For many, every month represents a chance at reentry – the ongoing journey of rebuilding lives after incarceration. However, the designation of April as Second Chance Month provides a poignant opportunity to raise awareness about the challenges individuals face when reentering society after serving time.

My own experiences have made me intimately familiar with these obstacles. After 13 years in prison, I was released in 2017 through a halfway house program. Though blessed with family support, education, and being in my 50s with some life experience, the road back was still arduous. The institutionalization ran deep – I had grown accustomed to stringent structure and routine. The perpetual fear of a misstep that could send me back to prison weighed heavily. It took until my probation terminated in 2021 for me to start truly moving forward mentally.

Even now, years later, the trauma lingers. Nightmares of being taken away in handcuffs again and again are a recurring reminder that this chapter, while behind me, is never fully closed. Just weeks ago, I was denied a professional opportunity explicitly due to my record – a harsh reality check from an organization that publicly champions second chances. While modern realities like new technologies and societal shifts from talking to texting are adapting challenges I’ve overcome, others like employment and housing discrimination remain insidious barriers.

The landscape is shifting gradually, with more fair chance employers realizing the value in providing second chances. This momentum is born from labor shortages but also from more business owners’ awareness of the struggles of reentry. We’ll gladly accept these open doors regardless of the motivations behind them. But access to affordable housing remains dismally stagnant for those with records despite it being a basic necessity for successful reentry.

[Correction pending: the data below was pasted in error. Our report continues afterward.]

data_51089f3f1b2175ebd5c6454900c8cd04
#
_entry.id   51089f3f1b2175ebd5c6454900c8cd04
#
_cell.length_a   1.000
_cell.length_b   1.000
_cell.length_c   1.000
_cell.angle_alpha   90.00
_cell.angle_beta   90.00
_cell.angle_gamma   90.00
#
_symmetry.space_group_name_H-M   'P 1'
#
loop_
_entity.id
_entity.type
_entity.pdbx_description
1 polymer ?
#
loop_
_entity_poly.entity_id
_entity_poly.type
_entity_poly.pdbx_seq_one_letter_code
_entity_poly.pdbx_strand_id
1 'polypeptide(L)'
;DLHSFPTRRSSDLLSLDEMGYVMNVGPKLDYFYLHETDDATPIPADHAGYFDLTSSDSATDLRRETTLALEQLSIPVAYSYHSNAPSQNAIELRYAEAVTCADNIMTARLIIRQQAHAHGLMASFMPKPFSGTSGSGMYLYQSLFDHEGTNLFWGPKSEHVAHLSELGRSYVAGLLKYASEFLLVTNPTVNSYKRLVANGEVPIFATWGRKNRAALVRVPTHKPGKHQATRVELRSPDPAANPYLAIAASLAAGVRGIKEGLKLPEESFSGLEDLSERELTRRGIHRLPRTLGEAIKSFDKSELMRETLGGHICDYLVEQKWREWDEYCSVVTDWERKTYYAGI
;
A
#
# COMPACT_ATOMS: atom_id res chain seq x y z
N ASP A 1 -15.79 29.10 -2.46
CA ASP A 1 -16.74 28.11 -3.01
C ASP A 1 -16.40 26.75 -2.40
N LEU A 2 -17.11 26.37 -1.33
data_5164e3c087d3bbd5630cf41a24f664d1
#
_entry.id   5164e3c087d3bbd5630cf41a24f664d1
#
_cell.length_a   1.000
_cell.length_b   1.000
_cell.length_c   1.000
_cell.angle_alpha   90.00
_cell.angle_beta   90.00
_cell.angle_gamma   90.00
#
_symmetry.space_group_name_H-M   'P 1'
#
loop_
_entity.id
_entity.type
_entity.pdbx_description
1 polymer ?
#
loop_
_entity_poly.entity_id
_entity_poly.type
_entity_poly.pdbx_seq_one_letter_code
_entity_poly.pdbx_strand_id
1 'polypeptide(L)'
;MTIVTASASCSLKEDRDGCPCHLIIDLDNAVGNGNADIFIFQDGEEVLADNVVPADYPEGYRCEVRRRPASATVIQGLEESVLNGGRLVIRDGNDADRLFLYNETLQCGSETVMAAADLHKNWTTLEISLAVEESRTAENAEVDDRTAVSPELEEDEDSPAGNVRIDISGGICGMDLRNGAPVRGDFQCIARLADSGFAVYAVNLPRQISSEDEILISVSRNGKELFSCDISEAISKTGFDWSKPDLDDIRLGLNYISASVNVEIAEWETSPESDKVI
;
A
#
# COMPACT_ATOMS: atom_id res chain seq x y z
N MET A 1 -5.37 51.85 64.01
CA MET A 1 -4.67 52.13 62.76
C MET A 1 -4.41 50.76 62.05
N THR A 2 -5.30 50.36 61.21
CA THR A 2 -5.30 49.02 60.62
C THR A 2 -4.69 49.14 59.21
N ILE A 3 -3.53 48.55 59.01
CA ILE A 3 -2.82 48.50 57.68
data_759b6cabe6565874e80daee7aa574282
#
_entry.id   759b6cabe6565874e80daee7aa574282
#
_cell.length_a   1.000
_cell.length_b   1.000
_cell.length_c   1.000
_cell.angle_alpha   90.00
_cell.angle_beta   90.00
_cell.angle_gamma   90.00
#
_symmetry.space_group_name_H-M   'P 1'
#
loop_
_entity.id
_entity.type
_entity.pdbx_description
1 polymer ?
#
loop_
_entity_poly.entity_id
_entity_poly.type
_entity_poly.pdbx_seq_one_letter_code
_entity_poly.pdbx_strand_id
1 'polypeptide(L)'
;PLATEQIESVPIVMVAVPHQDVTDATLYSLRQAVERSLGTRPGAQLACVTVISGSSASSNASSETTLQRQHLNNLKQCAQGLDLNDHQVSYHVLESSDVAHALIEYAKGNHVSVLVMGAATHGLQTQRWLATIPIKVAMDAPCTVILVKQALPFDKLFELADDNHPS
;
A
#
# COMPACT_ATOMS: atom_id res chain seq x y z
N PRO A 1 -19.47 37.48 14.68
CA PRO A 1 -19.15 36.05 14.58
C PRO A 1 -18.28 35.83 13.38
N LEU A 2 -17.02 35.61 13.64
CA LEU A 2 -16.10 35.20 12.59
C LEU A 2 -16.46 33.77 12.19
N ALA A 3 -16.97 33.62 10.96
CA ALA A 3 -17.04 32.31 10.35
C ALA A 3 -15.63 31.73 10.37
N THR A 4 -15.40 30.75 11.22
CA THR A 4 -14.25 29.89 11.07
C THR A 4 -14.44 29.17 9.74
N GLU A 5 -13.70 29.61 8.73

Second Chance Month serves as an important spark for dialogue – a time for raising consciousness about these reentry struggles among those who haven’t directly experienced the criminal justice system. I’ve dedicated my career to preparing individuals for release and those outside struggling to get traction through sharing resources like Youturn’s evidence-based care services. But we must go beyond that by continuing to elevate re-entry as a perpetual, unified mission to fully reintegrate the millions impacted.

So to those who have gone through incarceration, I remind you of the immense value in maintaining your perseverance. Your fortitude to survive that experience and emerge with a second opportunity to move your life forward is something to be celebrated every day – not just this month. Hold that resilience close and let it propel you further.

Augie GhilarducciAugie Ghilarducci is the President of 2nd Opportunity, a company that provides transformational tool, programs, and support to help those dealing with incarceration, addiction, trauma, loss, and more rebound from setbacks and start down a positive new path. Augie is also the host of The Path Forward Podcast where he talks to people to share their stories of re-entry from incarceration and provide inspiration, hope, and resources.